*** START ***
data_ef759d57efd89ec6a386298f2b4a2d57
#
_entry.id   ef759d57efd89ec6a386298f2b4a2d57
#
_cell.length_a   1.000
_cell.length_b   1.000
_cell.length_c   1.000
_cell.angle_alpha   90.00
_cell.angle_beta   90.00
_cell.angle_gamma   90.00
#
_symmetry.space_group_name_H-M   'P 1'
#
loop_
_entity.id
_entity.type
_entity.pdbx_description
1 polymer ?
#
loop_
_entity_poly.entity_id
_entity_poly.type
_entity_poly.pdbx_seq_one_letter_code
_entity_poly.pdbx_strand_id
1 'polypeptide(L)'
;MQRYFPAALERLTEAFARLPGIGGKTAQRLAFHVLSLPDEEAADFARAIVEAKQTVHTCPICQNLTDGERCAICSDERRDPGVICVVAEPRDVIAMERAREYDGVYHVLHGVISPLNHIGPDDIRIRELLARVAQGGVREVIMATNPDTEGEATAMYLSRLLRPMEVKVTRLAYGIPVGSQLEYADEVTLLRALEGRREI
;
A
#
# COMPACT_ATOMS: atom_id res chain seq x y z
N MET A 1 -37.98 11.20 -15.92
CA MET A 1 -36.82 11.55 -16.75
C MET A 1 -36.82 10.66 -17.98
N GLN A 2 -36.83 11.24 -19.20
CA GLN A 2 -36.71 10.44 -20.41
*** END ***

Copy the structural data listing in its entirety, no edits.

data_ef759d57efd89ec6a386298f2b4a2d57
#
_entry.id   ef759d57efd89ec6a386298f2b4a2d57
#
_cell.length_a   1.000
_cell.length_b   1.000
_cell.length_c   1.000
_cell.angle_alpha   90.00
_cell.angle_beta   90.00
_cell.angle_gamma   90.00
#
_symmetry.space_group_name_H-M   'P 1'
#
loop_
_entity.id
_entity.type
_entity.pdbx_description
1 polymer ?
#
loop_
_entity_poly.entity_id
_entity_poly.type
_entity_poly.pdbx_seq_one_letter_code
_entity_poly.pdbx_strand_id
1 'polypeptide(L)'
;MQRYFPAALERLTEAFARLPGIGGKTAQRLAFHVLSLPDEEAADFARAIVEAKQTVHTCPICQNLTDGERCAICSDERRDPGVICVVAEPRDVIAMERAREYDGVYHVLHGVISPLNHIGPDDIRIRELLARVAQGGVREVIMATNPDTEGEATAMYLSRLLRPMEVKVTRLAYGIPVGSQLEYADEVTLLRALEGRREI
;
A
#
# COMPACT_ATOMS: atom_id res chain seq x y z
N MET A 1 -37.98 11.20 -15.92
CA MET A 1 -36.82 11.55 -16.75
C MET A 1 -36.82 10.66 -17.98
N GLN A 2 -36.83 11.24 -19.20
CA GLN A 2 -36.71 10.44 -20.41